New York City resident and wildlife rehabilitator Ariel Cordova-Rojas decided she wanted to immerse herself in nature the day before she turned 30, so she rode her bike from Harlem to Jamaica Bay Wildlife Refuge on November 5 to take a hike.
What happened when she got there is something she said she’ll never forget.
“About a mile into my stroll, I saw a swan sitting by the edge of the bay by itself,” she said. “I’ve worked with swans before and noticed she looked a little off. She didn’t move whatsoever and just kind of looked at me.”
Cordova-Rojas, who previously volunteered at the New York City Wild Bird Fund for five years, said swans are normally territorial and can hiss at or try to flee from people when threatened. When she slowly approached the bird, the swan tried to get away, but it couldn’t walk, she said.
“At that point, I knew something was wrong with this swan,” she said. “I knew exactly where to take her, but I didn’t know how to get there because I came on my bicycle. None of that mattered to me, so I just picked up the swan, threw my jacket on top of her, scooped her up and just started to walk.”
What she didn’t realize is the rescue would take her and the swan on a two-hour trek by foot, car and subway. But that didn’t matter. She just wanted to help the swan.
Cordova-Rojas said she started to make some calls to the Wild Bird Fund to see if someone was available to pick her and the swan up, but nobody was available to give her a ride. She realized the next step she could take was to get to the subway so she could get the swan from Queens to Manhattan.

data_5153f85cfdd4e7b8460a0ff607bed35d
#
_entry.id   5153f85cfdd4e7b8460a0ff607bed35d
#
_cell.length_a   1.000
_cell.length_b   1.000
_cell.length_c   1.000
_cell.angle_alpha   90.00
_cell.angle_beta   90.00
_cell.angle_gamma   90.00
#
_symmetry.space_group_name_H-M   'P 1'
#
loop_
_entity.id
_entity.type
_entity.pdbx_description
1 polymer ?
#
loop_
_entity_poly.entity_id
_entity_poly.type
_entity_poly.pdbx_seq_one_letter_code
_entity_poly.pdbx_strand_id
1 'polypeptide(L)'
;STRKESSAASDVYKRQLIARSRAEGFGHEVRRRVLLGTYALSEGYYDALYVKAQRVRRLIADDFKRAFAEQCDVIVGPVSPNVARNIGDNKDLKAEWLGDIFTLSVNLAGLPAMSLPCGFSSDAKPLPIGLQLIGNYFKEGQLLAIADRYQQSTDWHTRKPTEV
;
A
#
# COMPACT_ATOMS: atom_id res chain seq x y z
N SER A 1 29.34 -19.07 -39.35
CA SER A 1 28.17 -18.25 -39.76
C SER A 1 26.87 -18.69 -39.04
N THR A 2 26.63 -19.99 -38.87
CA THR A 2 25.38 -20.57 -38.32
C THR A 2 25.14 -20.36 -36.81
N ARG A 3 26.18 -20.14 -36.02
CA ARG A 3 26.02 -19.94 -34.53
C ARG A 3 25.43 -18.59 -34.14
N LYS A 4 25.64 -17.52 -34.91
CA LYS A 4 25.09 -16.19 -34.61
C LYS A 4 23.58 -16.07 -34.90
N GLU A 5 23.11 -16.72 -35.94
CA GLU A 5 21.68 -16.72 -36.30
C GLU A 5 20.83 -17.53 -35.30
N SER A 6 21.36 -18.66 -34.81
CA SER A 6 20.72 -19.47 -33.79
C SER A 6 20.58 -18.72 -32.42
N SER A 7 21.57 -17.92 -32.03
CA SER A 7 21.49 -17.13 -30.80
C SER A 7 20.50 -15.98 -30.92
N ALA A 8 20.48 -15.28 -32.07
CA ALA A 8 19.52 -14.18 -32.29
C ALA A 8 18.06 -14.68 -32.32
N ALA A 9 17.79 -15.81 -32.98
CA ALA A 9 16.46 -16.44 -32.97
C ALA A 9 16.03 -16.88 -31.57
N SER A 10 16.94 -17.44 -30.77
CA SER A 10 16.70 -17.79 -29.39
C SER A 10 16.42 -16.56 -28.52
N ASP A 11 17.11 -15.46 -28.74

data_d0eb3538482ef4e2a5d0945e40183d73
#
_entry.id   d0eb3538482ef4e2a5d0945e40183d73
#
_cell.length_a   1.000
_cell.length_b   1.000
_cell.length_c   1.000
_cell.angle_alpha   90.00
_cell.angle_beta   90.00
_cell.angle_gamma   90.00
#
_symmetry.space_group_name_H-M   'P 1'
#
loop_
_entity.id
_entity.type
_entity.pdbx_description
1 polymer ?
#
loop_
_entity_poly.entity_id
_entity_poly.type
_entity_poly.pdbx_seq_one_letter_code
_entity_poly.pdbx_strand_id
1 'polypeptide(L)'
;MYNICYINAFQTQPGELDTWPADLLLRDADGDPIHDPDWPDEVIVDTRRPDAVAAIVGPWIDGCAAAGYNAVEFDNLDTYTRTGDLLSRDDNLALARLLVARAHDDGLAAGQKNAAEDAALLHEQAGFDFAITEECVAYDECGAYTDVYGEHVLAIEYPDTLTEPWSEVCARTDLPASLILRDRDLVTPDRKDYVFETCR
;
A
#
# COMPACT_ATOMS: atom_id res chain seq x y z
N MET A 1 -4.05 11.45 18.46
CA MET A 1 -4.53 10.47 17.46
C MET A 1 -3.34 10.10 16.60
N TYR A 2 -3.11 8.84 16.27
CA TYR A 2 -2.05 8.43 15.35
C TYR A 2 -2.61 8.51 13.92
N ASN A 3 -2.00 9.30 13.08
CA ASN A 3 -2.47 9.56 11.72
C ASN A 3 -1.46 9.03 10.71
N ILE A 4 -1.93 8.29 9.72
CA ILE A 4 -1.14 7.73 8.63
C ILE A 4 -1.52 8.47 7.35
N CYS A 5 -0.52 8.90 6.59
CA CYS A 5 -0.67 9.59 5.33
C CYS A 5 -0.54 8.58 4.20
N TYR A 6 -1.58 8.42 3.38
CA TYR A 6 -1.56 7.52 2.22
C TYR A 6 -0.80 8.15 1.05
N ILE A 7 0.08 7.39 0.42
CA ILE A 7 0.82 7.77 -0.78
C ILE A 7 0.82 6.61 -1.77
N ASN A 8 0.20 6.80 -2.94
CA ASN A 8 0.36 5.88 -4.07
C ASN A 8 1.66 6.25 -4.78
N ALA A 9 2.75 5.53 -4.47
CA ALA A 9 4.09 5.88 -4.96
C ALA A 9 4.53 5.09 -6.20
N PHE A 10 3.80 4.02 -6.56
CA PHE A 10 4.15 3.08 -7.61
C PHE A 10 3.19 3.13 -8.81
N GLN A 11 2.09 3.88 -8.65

“People passing by saw someone walking with a swan trying to get (it) to safety,” Cordova-Rojas said. She said a cat rescuer named Wendy and her husband Don were willing to drive her bicycle to the Howard Beach subway station, and Wendy was able to call another friend of hers to drive Cordova-Rojas and the swan.
Eventually, Cordova-Rojas took the swan on the subway to Nostrand Avenue in Brooklyn, 20 minutes later, where she was able to get a ride to the Wild Bird Fund to inspect the swan. The whole trip took about two hours, she said, and while the swan had no physical injuries or broken bones, she suspected the swan may have had lead poisoning.
The lead test came back positive and explained why the swan couldn’t walk.
“Lead poisoning is actually quite common in waterfowl and other birds in New York City,” Cordova-Rojas said. “It leeches into water sources but swans, since they’re so big, a lot of times when they’re foraging in the water, they pick up a lead anchor and it gets in their systems.”
Over time, it leads to lead toxicity, which can lead to neurological problems in the birds.
The swan will stay for a few weeks to a few months while recovering at the Wild Bird Fund, which Cordova-Rojas said is New York City’s only wildlife rehabilitation center. The swan, which she named Bae – “she was my ‘bae’ for the day,” Cordova-Rojas said – met another swan at the clinic and she may now have a boyfriend.
As someone who was born and raised in the concrete jungle, Cordova-Rojas said she was introduced to wildlife through her mother and some camping trips she went on while growing up. She said she one day wants to have her own show on National Geographic to educate youth about wildlife and nature.
The Wild Bird Fund doesn’t have a rescue squad, so while Cordova-Rojas has seen plenty of birds come into the clinic as a volunteer there, she said this experience stands out being on the other side.
“The nature of it, it doesn’t stand out but the journey of how far it took to get there definitely stands out,” she said. “It’s not my first rodeo, but it was definitely a big experience The big 3-0, right?”